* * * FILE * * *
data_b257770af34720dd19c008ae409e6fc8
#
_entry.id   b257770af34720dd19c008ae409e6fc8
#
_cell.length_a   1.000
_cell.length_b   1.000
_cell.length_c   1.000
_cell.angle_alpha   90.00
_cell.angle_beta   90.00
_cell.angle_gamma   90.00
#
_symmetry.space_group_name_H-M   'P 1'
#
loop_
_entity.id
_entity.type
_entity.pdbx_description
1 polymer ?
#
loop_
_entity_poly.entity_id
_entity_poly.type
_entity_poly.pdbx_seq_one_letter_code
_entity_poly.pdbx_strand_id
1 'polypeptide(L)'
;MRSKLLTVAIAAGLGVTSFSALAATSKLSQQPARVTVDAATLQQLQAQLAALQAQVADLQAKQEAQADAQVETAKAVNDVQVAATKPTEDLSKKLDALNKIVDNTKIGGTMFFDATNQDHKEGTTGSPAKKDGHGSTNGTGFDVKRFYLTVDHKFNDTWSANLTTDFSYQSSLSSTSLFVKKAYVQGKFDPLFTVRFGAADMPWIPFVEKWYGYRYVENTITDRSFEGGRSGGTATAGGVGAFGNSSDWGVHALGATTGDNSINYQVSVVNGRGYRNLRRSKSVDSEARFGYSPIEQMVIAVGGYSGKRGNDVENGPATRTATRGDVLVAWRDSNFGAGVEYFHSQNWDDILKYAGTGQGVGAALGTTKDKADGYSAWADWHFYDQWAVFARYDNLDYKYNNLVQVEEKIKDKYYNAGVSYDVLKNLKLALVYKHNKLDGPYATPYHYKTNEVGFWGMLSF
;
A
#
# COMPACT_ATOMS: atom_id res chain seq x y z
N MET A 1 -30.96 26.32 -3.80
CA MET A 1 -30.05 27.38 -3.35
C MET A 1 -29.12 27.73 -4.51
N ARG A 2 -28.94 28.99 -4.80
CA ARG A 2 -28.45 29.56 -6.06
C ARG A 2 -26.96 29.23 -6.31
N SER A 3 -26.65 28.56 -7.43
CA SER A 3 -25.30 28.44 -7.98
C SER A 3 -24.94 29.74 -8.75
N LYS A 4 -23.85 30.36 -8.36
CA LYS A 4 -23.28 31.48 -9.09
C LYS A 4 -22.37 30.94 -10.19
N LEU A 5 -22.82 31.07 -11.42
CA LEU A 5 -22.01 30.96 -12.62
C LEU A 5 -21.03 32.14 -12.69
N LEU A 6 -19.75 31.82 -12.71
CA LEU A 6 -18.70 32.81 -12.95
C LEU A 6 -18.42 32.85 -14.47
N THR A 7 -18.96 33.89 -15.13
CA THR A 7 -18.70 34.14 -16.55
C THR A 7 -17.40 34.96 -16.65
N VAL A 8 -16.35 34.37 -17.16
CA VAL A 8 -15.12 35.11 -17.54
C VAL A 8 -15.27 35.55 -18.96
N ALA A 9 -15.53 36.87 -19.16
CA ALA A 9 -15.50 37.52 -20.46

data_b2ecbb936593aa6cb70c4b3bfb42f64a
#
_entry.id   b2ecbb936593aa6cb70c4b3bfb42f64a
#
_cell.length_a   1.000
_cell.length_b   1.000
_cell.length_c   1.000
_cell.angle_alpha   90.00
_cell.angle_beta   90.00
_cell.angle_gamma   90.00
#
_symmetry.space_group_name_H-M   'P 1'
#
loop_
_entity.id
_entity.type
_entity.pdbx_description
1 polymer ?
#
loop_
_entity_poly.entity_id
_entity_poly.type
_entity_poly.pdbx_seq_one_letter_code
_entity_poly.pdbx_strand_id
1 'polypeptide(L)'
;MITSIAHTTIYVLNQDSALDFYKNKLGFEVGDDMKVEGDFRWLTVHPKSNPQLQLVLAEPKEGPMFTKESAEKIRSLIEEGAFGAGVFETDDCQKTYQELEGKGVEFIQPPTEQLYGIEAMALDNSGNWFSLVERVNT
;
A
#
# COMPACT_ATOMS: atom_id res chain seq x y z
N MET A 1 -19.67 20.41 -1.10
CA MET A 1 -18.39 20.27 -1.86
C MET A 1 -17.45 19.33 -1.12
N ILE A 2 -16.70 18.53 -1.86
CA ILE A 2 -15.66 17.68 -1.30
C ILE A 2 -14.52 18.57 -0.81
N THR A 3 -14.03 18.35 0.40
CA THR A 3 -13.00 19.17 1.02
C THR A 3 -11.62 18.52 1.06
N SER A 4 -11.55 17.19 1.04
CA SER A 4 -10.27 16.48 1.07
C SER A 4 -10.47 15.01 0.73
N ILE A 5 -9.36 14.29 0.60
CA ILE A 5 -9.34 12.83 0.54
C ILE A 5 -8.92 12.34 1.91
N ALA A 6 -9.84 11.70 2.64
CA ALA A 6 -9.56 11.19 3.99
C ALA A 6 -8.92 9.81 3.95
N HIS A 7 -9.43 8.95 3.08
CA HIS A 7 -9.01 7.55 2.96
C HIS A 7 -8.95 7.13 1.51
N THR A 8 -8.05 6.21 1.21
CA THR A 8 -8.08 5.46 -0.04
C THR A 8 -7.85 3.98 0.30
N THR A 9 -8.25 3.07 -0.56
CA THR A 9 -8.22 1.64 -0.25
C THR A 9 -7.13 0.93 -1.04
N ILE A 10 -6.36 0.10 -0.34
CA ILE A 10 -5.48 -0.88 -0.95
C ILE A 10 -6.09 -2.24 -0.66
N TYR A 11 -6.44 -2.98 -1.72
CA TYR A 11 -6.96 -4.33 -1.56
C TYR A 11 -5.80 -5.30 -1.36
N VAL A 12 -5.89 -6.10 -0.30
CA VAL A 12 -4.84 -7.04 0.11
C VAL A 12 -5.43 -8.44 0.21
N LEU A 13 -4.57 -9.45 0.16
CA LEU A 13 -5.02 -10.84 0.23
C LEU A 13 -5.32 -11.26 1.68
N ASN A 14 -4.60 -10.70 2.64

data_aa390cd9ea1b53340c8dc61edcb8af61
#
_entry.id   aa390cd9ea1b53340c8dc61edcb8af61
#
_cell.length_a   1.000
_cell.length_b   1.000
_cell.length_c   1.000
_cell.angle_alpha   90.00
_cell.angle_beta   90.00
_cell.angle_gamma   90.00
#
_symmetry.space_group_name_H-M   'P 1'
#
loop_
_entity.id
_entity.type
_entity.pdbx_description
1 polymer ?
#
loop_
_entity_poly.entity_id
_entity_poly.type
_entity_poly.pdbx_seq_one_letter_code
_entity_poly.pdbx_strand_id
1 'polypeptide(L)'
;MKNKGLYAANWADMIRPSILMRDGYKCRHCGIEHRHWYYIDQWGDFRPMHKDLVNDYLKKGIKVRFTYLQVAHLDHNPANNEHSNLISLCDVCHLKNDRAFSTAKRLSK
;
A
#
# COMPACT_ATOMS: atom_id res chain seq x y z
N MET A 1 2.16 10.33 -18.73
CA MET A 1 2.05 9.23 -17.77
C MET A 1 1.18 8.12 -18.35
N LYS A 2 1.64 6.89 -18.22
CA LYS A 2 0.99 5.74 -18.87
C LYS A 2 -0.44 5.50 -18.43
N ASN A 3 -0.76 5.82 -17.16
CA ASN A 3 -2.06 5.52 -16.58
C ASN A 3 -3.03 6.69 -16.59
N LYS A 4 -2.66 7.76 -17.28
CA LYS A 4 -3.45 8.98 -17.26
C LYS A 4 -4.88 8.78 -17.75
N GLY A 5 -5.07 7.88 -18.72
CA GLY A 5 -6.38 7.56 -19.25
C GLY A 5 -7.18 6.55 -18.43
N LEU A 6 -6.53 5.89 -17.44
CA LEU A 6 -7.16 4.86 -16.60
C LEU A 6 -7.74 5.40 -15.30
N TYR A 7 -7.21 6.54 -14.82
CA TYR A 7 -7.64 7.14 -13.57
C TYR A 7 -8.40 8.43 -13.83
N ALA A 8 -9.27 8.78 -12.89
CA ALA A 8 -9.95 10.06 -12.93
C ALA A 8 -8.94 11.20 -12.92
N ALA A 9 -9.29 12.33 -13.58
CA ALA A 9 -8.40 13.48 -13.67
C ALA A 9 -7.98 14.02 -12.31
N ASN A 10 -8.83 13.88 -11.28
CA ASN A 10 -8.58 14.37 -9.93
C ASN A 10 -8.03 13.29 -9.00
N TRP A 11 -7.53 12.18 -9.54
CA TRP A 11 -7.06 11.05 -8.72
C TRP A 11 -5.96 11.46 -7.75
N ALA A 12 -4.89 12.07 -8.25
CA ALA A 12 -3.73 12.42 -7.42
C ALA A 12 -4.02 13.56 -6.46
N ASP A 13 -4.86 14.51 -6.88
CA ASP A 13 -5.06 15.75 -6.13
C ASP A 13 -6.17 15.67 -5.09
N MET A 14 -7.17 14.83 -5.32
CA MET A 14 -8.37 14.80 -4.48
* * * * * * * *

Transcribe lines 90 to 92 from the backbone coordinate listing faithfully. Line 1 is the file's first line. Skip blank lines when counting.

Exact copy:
N ILE A 2 -16.70 18.53 -1.86
CA ILE A 2 -15.66 17.68 -1.30
C ILE A 2 -14.52 18.57 -0.81